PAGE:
Guest post by Dipto Chakravarty, General Manager, Cloud Security & VP Engineering, Security Management Operating Platforms at Novell
As I indicated in my last post, operational changes, technical innovation, and the evolving regulatory environment have introduced fairly unprecedented complexity in the world of identity and access management. Identity management has grown from a set of tools, to a product to a suite to a platform over time. Convergence and consolidation of identity management tools under a common framework, resulted in the emergence of platforms to allow you to authenticate, authorize, provision and audit in an automated fashion.
What happened next was a very disruptive phenomenon. The advent of the cloud has given rise to “ubiquitous utility computing without walls,” and in this new world a lot of the old rules, a lot of the old enforcement models become insufficient; they just fall short.
In the beginning, everyone managed their own IT infrastructure on premise and the physical walls of the enterprise provided administrators with a definite perimeter. The process of “de-perimeterization” started as soon as people began moving data centers off-site into collocation facilities and the like.
What happened next was virtualization. Thanks to virtualization, the density of data centers increased because you could virtually fit more machines into a given space than you could physically fit in a room. This brought with it a “service” model in which you were charged for energy usage, for example, rather than for the physical space your dedicated machines occupied.
Of course, there were times when you needed more computing power than you were subscribed for and one way to provide that was by bursting into the cloud.
This last stage is just the natural extension of the previous stages. First you had a traditional program running inside a physical computer. That process got virtualized so that multiple programs were running within a computer within a premise. Finally, you have multiple programs running across computers across premises, and in that most abstracted way, in that last scenario, you basically don’t have an option, but rather, a mandate to run workloads intelligently by making it “identity aware.” Here is how “identity awareness” can be thought of. Just as in a server’s run-time environment, every running process has a process identifier, every thread inside a process has a thread identifier, every fiber within a thread has a fiber identifier, the “unique identifier” concept can be applied to intelligently running workloads with the notion of a unique workload identifier.
In the cloud model, competitors are collocated on the same silos, so we have to bottom-up make sure that we keep their data channelized. The buzzword is “multi-tenant,” but that essentially means partitioning the data in a way, so that we can be continuously compliant and we have highly available systems that can be audited, logged, charged back and billed correctly.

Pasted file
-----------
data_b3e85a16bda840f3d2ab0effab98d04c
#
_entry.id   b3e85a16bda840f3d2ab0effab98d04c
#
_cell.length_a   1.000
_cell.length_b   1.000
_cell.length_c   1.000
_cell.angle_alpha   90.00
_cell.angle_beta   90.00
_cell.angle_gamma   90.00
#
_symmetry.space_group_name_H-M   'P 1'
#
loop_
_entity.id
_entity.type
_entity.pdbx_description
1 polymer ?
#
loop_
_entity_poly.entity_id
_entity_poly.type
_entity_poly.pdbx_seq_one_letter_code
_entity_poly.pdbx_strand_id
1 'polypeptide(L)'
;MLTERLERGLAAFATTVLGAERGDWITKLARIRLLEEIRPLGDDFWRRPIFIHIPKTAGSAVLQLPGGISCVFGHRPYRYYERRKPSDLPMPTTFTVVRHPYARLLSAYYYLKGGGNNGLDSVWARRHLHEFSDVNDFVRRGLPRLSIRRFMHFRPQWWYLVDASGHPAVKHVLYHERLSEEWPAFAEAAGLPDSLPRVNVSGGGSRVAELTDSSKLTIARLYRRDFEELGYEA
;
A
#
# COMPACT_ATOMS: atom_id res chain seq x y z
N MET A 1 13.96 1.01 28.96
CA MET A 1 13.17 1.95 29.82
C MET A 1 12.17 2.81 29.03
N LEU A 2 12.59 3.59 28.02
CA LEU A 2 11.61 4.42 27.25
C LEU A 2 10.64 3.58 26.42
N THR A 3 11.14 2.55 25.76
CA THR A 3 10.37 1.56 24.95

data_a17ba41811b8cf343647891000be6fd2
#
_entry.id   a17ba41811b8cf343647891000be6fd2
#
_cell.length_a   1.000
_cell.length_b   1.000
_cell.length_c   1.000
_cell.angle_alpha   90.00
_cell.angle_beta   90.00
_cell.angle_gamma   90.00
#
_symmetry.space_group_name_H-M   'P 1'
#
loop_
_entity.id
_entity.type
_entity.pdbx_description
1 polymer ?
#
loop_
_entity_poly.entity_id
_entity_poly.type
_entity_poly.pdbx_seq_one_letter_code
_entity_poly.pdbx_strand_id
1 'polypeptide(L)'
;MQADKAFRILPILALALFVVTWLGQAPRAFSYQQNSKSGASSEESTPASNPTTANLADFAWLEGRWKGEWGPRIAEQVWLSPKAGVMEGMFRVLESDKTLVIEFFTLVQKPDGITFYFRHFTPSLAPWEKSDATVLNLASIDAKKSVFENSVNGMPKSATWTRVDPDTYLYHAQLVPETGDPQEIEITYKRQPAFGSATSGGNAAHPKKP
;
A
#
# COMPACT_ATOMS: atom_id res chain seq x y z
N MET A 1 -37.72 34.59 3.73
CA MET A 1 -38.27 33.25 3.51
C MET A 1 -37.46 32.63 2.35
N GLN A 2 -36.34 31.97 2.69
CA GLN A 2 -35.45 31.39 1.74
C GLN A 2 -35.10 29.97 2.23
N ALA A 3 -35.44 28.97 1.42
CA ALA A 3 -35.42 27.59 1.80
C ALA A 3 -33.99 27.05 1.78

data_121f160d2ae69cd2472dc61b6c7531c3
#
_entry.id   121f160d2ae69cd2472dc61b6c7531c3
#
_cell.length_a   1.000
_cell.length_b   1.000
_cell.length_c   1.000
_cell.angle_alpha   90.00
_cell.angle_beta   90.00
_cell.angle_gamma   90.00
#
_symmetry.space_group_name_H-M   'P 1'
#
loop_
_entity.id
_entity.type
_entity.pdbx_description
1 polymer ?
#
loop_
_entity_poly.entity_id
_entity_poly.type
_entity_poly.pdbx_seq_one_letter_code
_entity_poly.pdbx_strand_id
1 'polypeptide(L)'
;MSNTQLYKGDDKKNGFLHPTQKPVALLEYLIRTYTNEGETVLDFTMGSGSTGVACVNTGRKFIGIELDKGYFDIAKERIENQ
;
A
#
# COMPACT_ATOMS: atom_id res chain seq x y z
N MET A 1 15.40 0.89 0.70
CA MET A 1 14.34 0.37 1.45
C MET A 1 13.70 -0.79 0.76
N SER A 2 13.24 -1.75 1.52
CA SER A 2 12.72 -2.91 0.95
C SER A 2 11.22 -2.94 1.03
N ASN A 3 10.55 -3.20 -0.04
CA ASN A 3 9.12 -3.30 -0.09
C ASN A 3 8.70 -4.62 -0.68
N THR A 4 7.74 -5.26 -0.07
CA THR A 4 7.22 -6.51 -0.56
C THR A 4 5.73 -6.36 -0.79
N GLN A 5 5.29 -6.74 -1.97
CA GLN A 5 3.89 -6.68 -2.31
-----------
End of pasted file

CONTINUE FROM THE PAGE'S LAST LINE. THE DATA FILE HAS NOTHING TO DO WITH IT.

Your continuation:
The way to ensure that is by making injecting identity into the workload itself, thus making it intelligent and aware enough to know where it’s running, where it is allowed to run, who is allowed to access it, and what to do when there is a problem.
Our present day contemporary computing environment transcends physical, virtual and cloud dimensions. Few noteworthy call outs to make here.
First, almost all the environments are a hybrid of physical, virtual and cloud. At present ~70% is physical, ~25% is virtualized, and a <5% is cloud, although these numbers will shift radically over the next couple of years.
Second, all of the three worlds co-exist in commercial non-academic environments. There is seldom an “all virtual” or “all cloud” environment. So, the trick is to make these environments seem seamless and interoperate with each other despite their heterogeneous stacks so that it reduces complexity for end-users and improves efficiency for its stakeholders.
Third, your workload on the hybrid physical, virtual and cloud have to have consistency while performing “on premise or “off premise” and its infrastructure is all connected by pipes that you no longer fully own or control.
Finally, in a world without boundaries, unless you intelligently manage your workload by making them “identity-aware”, you are out of luck.
Intelligently executing computer workloads with “identity awareness”, is no longer an option; it’s a necessity. It’s necessary to have workloads that are identity aware; it’s necessary to intelligently manage these workloads; and it’s necessary to be frugal and prudent about the way we execute and pay for these workloads in a consumption-based or utilization-based chargeback model.
What previously was a cool thing to do is now the norm. I submit to you that identity-awareness is one of the cornerstones that make it possible to intelligently build, secure, manage and measure workloads across the physical, virtual and cloud computing environments. What do you believe?